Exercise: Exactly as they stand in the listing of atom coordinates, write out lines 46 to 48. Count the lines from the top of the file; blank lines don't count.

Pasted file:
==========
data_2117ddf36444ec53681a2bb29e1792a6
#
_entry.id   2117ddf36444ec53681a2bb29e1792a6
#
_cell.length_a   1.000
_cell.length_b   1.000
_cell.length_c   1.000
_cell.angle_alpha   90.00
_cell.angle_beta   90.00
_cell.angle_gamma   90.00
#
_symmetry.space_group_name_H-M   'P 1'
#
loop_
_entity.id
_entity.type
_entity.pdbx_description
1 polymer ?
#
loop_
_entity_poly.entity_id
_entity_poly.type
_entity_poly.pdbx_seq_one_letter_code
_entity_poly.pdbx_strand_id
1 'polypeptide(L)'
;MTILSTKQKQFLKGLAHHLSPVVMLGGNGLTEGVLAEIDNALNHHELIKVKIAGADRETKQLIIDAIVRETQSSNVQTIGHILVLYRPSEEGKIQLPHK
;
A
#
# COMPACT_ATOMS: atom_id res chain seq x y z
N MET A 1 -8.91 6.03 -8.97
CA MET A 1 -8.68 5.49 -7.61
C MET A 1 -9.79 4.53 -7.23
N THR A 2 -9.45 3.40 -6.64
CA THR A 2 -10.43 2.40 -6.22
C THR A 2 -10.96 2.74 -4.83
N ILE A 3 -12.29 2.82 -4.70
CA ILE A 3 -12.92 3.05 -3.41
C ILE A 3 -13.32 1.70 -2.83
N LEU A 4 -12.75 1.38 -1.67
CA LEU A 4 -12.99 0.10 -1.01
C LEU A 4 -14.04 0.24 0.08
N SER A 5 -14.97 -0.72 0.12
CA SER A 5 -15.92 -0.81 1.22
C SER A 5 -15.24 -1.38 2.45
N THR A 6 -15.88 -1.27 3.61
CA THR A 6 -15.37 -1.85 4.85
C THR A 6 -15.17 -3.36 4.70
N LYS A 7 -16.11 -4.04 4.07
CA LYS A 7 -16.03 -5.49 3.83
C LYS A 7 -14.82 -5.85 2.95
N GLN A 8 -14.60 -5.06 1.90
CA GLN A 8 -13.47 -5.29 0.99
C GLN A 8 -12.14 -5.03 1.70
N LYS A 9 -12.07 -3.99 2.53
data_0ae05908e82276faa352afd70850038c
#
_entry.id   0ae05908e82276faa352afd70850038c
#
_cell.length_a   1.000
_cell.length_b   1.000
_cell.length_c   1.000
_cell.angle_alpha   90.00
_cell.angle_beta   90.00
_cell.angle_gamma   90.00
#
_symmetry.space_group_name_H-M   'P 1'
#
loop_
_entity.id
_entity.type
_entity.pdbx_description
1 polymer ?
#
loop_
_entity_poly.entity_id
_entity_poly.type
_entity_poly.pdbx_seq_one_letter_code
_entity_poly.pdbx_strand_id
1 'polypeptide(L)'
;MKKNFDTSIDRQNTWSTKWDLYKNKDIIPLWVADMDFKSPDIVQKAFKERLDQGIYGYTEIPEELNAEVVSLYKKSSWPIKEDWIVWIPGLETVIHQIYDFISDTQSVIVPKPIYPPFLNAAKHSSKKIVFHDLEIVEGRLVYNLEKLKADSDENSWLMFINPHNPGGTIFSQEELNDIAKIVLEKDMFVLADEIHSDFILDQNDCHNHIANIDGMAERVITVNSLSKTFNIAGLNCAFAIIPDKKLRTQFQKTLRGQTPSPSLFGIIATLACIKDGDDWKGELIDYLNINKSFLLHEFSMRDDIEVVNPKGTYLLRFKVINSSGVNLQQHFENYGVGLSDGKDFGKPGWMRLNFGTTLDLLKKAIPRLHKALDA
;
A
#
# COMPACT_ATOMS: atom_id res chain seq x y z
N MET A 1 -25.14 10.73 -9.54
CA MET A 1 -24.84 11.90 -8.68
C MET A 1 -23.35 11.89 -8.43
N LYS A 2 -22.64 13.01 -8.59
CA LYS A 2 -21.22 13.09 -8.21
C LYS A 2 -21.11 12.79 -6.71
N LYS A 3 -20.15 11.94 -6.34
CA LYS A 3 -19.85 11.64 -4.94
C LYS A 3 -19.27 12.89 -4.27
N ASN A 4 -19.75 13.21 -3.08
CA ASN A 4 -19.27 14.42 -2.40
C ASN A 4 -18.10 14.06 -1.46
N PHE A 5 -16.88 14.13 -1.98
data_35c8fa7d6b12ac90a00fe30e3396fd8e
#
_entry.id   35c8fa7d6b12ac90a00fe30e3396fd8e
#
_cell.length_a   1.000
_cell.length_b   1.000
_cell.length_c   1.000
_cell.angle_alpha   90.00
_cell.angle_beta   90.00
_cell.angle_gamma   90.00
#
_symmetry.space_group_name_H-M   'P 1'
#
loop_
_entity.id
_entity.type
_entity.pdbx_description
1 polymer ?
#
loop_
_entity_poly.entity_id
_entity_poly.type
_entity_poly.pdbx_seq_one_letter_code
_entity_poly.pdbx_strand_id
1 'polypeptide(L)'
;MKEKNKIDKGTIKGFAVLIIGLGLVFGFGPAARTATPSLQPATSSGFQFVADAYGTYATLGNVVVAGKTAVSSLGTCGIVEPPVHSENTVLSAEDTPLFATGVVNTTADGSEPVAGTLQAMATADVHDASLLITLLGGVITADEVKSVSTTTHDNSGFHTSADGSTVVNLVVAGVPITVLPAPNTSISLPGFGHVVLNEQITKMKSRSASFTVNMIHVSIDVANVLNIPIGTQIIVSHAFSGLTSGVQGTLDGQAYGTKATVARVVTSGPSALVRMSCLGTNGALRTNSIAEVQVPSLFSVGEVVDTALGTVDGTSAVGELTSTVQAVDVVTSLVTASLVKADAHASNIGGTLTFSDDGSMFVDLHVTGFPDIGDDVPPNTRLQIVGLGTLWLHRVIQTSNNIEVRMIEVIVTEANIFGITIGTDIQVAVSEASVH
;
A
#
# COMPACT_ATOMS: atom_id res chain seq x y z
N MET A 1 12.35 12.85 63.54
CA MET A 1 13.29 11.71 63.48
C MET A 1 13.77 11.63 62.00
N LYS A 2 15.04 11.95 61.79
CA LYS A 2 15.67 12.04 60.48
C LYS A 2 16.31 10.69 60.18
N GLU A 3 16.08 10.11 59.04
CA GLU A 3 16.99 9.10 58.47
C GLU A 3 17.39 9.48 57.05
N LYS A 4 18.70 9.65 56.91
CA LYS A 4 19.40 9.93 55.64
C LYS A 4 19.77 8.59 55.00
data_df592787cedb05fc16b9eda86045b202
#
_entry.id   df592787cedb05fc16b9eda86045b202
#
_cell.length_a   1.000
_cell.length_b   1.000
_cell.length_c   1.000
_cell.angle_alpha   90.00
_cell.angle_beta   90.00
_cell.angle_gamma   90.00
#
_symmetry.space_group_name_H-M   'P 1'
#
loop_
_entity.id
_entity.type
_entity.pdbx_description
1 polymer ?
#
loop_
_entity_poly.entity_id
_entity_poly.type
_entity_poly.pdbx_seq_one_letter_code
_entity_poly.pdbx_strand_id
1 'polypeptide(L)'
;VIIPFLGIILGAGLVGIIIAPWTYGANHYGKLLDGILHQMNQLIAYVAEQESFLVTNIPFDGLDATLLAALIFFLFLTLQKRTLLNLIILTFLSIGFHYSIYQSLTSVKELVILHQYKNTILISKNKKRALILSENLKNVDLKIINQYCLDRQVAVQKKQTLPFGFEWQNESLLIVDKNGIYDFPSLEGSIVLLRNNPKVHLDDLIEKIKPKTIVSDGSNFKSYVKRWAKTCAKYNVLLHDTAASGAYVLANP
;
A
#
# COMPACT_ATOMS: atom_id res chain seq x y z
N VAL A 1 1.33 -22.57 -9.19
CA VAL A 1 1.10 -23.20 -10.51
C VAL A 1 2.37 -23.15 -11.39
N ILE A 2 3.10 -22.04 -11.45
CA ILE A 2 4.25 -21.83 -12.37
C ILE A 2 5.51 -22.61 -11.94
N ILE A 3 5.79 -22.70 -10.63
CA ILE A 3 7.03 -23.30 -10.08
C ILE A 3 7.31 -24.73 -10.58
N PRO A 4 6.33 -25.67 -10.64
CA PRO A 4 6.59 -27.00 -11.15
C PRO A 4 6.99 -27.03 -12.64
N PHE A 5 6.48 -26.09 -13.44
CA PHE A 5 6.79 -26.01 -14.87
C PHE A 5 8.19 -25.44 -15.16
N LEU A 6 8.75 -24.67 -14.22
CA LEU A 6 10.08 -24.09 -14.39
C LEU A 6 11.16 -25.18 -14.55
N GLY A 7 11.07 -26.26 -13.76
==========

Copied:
N THR A 6 -15.88 -1.27 3.61
CA THR A 6 -15.37 -1.85 4.85
C THR A 6 -15.17 -3.36 4.70